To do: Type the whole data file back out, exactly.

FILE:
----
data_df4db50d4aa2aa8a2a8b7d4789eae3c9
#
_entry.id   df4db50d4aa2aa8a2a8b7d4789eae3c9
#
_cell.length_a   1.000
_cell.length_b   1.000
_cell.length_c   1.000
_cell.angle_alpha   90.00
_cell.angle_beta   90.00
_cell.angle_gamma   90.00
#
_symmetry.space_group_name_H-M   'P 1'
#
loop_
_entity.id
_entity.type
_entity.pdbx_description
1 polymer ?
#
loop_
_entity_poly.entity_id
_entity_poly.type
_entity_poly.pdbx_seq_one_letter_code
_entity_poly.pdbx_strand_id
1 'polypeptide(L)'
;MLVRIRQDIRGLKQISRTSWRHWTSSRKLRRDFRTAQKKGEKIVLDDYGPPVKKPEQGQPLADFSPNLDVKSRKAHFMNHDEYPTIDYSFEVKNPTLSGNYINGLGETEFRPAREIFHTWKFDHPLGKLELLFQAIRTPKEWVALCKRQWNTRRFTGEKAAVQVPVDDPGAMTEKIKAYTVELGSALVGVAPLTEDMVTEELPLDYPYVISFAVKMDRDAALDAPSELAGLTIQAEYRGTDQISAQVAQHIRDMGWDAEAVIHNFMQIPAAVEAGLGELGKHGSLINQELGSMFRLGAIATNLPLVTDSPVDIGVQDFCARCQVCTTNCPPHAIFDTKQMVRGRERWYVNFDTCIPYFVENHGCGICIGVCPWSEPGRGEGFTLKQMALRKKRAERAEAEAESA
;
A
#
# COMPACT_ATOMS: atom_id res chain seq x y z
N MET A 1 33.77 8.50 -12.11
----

data_df4db50d4aa2aa8a2a8b7d4789eae3c9
#
_entry.id   df4db50d4aa2aa8a2a8b7d4789eae3c9
#
_cell.length_a   1.000
_cell.length_b   1.000
_cell.length_c   1.000
_cell.angle_alpha   90.00
_cell.angle_beta   90.00
_cell.angle_gamma   90.00
#
_symmetry.space_group_name_H-M   'P 1'
#
loop_
_entity.id
_entity.type
_entity.pdbx_description
1 polymer ?
#
loop_
_entity_poly.entity_id
_entity_poly.type
_entity_poly.pdbx_seq_one_letter_code
_entity_poly.pdbx_strand_id
1 'polypeptide(L)'
;MLVRIRQDIRGLKQISRTSWRHWTSSRKLRRDFRTAQKKGEKIVLDDYGPPVKKPEQGQPLADFSPNLDVKSRKAHFMNHDEYPTIDYSFEVKNPTLSGNYINGLGETEFRPAREIFHTWKFDHPLGKLELLFQAIRTPKEWVALCKRQWNTRRFTGEKAAVQVPVDDPGAMTEKIKAYTVELGSALVGVAPLTEDMVTEELPLDYPYVISFAVKMDRDAALDAPSELAGLTIQAEYRGTDQISAQVAQHIRDMGWDAEAVIHNFMQIPAAVEAGLGELGKHGSLINQELGSMFRLGAIATNLPLVTDSPVDIGVQDFCARCQVCTTNCPPHAIFDTKQMVRGRERWYVNFDTCIPYFVENHGCGICIGVCPWSEPGRGEGFTLKQMALRKKRAERAEAEAESA
;
A
#
# COMPACT_ATOMS: atom_id res chain seq x y z
N MET A 1 33.77 8.50 -12.11